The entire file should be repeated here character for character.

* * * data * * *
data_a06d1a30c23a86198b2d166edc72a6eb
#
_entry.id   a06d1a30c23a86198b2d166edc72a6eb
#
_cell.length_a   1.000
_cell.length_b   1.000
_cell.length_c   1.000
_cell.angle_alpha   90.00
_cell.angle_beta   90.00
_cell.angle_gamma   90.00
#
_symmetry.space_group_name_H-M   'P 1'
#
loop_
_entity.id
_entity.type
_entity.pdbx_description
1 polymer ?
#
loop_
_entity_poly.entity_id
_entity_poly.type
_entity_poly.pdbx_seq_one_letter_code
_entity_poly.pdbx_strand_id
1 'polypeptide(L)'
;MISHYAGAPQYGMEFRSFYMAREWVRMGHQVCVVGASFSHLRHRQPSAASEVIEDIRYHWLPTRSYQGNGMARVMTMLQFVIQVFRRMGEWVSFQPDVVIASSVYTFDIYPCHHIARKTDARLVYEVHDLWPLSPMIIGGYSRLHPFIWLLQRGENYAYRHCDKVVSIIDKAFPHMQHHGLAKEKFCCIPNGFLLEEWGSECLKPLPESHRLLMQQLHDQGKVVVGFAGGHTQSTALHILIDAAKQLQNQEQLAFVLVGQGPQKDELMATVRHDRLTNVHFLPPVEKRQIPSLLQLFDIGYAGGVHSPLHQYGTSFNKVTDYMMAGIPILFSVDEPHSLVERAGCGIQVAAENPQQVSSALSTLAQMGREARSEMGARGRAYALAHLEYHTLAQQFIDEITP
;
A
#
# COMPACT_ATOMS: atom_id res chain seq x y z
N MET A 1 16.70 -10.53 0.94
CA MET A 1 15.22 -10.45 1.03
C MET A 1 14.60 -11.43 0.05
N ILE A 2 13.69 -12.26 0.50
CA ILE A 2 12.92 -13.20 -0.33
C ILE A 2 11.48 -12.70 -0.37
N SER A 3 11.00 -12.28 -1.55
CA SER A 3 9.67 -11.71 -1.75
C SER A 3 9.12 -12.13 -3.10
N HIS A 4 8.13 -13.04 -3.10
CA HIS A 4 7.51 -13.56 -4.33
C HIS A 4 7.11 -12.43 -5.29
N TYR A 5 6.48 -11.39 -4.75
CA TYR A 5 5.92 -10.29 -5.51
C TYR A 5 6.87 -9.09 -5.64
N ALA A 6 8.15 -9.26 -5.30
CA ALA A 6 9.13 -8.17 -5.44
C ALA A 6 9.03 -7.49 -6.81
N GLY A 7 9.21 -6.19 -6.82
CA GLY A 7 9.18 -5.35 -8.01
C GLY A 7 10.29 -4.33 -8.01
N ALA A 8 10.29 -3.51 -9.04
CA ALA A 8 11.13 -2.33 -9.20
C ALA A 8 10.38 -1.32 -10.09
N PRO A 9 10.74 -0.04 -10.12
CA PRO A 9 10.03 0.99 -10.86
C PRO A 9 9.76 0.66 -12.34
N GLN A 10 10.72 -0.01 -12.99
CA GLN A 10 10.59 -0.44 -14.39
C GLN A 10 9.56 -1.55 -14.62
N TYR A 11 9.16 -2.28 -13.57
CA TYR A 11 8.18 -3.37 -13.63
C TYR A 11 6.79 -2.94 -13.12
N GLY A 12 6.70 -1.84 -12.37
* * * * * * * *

data_a06d1a30c23a86198b2d166edc72a6eb
#
_entry.id   a06d1a30c23a86198b2d166edc72a6eb
#
_cell.length_a   1.000
_cell.length_b   1.000
_cell.length_c   1.000
_cell.angle_alpha   90.00
_cell.angle_beta   90.00
_cell.angle_gamma   90.00
#
_symmetry.space_group_name_H-M   'P 1'
#
loop_
_entity.id
_entity.type
_entity.pdbx_description
1 polymer ?
#
loop_
_entity_poly.entity_id
_entity_poly.type
_entity_poly.pdbx_seq_one_letter_code
_entity_poly.pdbx_strand_id
1 'polypeptide(L)'
;MISHYAGAPQYGMEFRSFYMAREWVRMGHQVCVVGASFSHLRHRQPSAASEVIEDIRYHWLPTRSYQGNGMARVMTMLQFVIQVFRRMGEWVSFQPDVVIASSVYTFDIYPCHHIARKTDARLVYEVHDLWPLSPMIIGGYSRLHPFIWLLQRGENYAYRHCDKVVSIIDKAFPHMQHHGLAKEKFCCIPNGFLLEEWGSECLKPLPESHRLLMQQLHDQGKVVVGFAGGHTQSTALHILIDAAKQLQNQEQLAFVLVGQGPQKDELMATVRHDRLTNVHFLPPVEKRQIPSLLQLFDIGYAGGVHSPLHQYGTSFNKVTDYMMAGIPILFSVDEPHSLVERAGCGIQVAAENPQQVSSALSTLAQMGREARSEMGARGRAYALAHLEYHTLAQQFIDEITP
;
A
#
# COMPACT_ATOMS: atom_id res chain seq x y z
N MET A 1 16.70 -10.53 0.94
CA MET A 1 15.22 -10.45 1.03
C MET A 1 14.60 -11.43 0.05
N ILE A 2 13.69 -12.26 0.50
CA ILE A 2 12.92 -13.20 -0.33
C ILE A 2 11.48 -12.70 -0.37
N SER A 3 11.00 -12.28 -1.55
CA SER A 3 9.67 -11.71 -1.75
C SER A 3 9.12 -12.13 -3.10
N HIS A 4 8.13 -13.04 -3.10
CA HIS A 4 7.51 -13.56 -4.33
C HIS A 4 7.11 -12.43 -5.29
N TYR A 5 6.48 -11.39 -4.75
CA TYR A 5 5.92 -10.29 -5.51
C TYR A 5 6.87 -9.09 -5.64
N ALA A 6 8.15 -9.26 -5.30
CA ALA A 6 9.13 -8.17 -5.44
C ALA A 6 9.03 -7.49 -6.81
N GLY A 7 9.21 -6.19 -6.82
CA GLY A 7 9.18 -5.35 -8.01
C GLY A 7 10.29 -4.33 -8.01
N ALA A 8 10.29 -3.51 -9.04
CA ALA A 8 11.13 -2.33 -9.20
C ALA A 8 10.38 -1.32 -10.09
N PRO A 9 10.74 -0.04 -10.12
CA PRO A 9 10.03 0.99 -10.86
C PRO A 9 9.76 0.66 -12.34
N GLN A 10 10.72 -0.01 -12.99
CA GLN A 10 10.59 -0.44 -14.39
C GLN A 10 9.56 -1.55 -14.62
N TYR A 11 9.16 -2.28 -13.57
CA TYR A 11 8.18 -3.37 -13.63
C TYR A 11 6.79 -2.94 -13.12
N GLY A 12 6.70 -1.84 -12.37